Point is: you can call this a slow reaction to a story that everyone has already had his or her say on. I call it deliberate.
You see, Ebert brought up an excellent idea, perhaps without realizing it (though I wouldn’t put it past the cheeky booger-monger). What do we consider art, and more importantly, why isn’t it? Video games can’t be the only field that millions of people–including the artists that work on them–mistake for art.
So, after a lot of revoked library cards and expulsion from every major art gallery with a listing on Craigslist, I have come back from the wilderness, not to tell you what art is, but what isn’t art. Continue reading Take it from Snee: What isn’t art
While I’m certainly glad to see more people writing thanks to the advent of blogging, twittering and other terms that were previously symptoms of pleurisy; whereas I am also elated to say goodbye to the biggest waste of a decade since the 1460s (was there any good music that decade?); and because I look forward to the Twenty-Ten future, I am officially sick of all retrospectives about this and any other decade from here on out.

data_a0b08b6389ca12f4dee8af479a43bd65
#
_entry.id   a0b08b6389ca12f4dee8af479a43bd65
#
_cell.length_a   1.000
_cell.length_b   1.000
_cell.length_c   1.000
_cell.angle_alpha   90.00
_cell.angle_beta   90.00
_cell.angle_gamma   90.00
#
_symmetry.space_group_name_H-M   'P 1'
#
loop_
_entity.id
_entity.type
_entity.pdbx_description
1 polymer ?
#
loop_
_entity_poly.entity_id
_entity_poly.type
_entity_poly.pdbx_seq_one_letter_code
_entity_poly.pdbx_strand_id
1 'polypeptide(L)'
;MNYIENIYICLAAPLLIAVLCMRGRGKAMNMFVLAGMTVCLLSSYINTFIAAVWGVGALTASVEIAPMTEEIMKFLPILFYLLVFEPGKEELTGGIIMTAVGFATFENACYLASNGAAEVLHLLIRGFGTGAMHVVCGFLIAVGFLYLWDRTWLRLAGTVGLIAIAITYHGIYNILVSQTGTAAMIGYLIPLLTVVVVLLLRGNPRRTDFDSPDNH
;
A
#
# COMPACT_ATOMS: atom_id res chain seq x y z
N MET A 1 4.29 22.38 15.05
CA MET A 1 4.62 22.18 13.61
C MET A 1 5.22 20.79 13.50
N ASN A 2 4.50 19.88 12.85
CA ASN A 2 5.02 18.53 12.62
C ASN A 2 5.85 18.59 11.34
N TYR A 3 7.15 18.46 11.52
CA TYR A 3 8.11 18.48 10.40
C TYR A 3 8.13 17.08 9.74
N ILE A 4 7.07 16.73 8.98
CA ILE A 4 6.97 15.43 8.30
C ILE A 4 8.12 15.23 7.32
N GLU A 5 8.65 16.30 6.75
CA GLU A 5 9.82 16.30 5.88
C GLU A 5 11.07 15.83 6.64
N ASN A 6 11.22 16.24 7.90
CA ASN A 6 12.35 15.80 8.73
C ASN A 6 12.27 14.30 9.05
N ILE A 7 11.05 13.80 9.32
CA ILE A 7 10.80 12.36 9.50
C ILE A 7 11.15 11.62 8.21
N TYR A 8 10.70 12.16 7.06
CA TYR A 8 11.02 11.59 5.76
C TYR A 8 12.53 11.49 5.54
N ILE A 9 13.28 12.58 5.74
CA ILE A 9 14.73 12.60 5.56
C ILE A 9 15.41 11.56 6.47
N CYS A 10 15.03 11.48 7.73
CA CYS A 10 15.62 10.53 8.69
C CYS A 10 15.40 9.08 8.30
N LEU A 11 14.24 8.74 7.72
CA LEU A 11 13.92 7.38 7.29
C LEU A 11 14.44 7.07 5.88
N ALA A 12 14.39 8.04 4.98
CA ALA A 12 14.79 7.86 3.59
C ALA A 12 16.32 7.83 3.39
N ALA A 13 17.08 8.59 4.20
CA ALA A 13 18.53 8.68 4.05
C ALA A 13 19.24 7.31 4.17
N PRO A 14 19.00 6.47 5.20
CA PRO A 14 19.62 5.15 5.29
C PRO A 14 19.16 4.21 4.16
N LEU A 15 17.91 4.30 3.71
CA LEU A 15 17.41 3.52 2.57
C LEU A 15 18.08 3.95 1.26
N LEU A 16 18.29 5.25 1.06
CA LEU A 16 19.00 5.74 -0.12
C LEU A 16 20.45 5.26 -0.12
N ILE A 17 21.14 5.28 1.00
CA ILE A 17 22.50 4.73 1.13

To make sure one is never written again, I’ve done you all a favor and written and all-encompassing one that should work for the next hundred years.* Don’t think I’ve left out names to be vaguely correct: in 10 years’ time, you’ll have forgotten most of the “important” people of this past decade, too.
*If this template still applies after 100 years, you’re on your own because I should be dead. Hopefully of something awesome like breastclimbing or mesotheligladiator fights.
Well, it’s been another 10 years, and what a 10 years it’s been! Let’s recap the good, bad and weird from this decade. Continue reading Take it from Snee: Retrospect this
It was recently determined that monkeys do not like what we call music. I am not sure if this means they hate everything from Mozart to that new Jay-Z song, but apparently they do not appreciate music we like.